Therapy Dog

There are many reasons to love dogs.  Each dog has his or her own unique personality.  Since I was revisiting old photos recently, I discovered this set of not-so-great-shots of one of the best dogs ever, Bogart.

Unfortunately, Bogart is no longer with us.  But, for over half of his life, he acted as a therapy dog at the assisted living facility where my aunt lived for the last 6 years of her life.

Bogart went to visit every two weeks.  We would sit in the common area outside the dining room at lunch time on Sundays.  As the residents would come out of the dining room, they would stop and pet Bogart.  As a therapy dog, Bogart’s job was to look cute, be calm, and accept love and affection from anyone who wanted to offer it.  He was really good at his job.

Because many of the residents suffered from Alzheimer’s or other forms of dementia, the conversation was the same every two weeks:

“Oh, my!  I’ve never seen such a big dog!  How much does he weight?”

“He has gray on his face–how old is he?”

“What’s his name?”

“How much does he eat?”

These questions were typically repeated about every 3 minutes by each resident.  I went mentally prepared to repeat the answers endlessly with a tone of voice that sounded like I’d never been asked those questions before.  I concentrated on how much they loved my dog and how much joy he brought to them–that made irritation impossible.

Interestingly, my aunt had always been afraid of Bogart prior to his visits.  I don’t know if she just forgot her fear as part of the process of dementia or if seeing others enjoy petting him made her feel proud that he was there to see her and she wanted to claim him.  Whatever the reason, she went from only being comfortable looking at him from a distance to enjoying sitting right next to him and petting his head.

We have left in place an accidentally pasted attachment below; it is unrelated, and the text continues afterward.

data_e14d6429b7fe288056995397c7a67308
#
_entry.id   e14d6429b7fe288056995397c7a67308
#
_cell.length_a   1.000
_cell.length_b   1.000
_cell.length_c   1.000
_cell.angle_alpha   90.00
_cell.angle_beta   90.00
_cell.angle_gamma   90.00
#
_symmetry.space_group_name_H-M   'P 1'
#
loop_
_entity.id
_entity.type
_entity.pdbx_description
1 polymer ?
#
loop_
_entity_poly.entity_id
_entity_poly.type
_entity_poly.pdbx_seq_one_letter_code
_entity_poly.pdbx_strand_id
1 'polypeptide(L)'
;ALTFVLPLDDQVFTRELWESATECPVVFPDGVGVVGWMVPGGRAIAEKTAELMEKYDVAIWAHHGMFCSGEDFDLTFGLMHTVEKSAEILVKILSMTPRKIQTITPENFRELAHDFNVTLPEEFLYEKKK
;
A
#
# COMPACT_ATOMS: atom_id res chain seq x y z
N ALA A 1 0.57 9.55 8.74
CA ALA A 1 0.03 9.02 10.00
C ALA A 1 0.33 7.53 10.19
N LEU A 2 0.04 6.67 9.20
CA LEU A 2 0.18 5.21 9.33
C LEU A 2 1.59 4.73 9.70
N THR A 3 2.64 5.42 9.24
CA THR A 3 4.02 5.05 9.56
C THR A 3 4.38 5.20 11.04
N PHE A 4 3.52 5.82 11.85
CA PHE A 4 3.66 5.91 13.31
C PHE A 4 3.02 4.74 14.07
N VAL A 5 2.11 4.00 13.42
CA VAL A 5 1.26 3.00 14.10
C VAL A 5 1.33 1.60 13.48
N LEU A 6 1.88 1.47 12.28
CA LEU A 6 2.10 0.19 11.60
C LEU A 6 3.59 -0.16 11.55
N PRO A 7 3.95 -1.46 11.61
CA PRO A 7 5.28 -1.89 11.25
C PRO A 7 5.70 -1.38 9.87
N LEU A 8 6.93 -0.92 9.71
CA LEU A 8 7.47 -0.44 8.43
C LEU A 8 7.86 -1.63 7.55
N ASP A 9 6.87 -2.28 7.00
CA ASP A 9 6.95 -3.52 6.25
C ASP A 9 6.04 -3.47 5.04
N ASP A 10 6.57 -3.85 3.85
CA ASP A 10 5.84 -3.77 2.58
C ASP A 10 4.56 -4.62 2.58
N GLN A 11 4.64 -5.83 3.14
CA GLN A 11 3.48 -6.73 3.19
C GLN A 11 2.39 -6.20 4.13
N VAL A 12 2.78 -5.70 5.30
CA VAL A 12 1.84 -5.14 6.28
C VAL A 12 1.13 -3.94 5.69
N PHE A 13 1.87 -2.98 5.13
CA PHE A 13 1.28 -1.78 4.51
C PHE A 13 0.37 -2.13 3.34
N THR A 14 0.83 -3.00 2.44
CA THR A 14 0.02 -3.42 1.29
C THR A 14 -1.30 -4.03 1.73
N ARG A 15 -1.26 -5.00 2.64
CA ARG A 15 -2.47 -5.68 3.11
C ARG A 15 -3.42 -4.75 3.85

There was one lady in particular who loved Bogart.  I always thought she would be able to remember him because she loved him so much.  And she did remember him sometimes.  But if she missed one of his visits, we would start over the next time we came in.  Although, there is something to be said for being able to be joyfully surprised by the same thing over and over again.

Bogart clearly knew the people.  He knew who was comfortable enough with him that he could stick his giant head in their lap, who was nervous and preferred if he kept his distance, and who would figure out a way to rub his belly, even if it meant they would need to sit in a chair and use their foot because they couldn’t bend over so well.

It made visits with my aunt something I looked forward to–Bogart was quite the ambassador.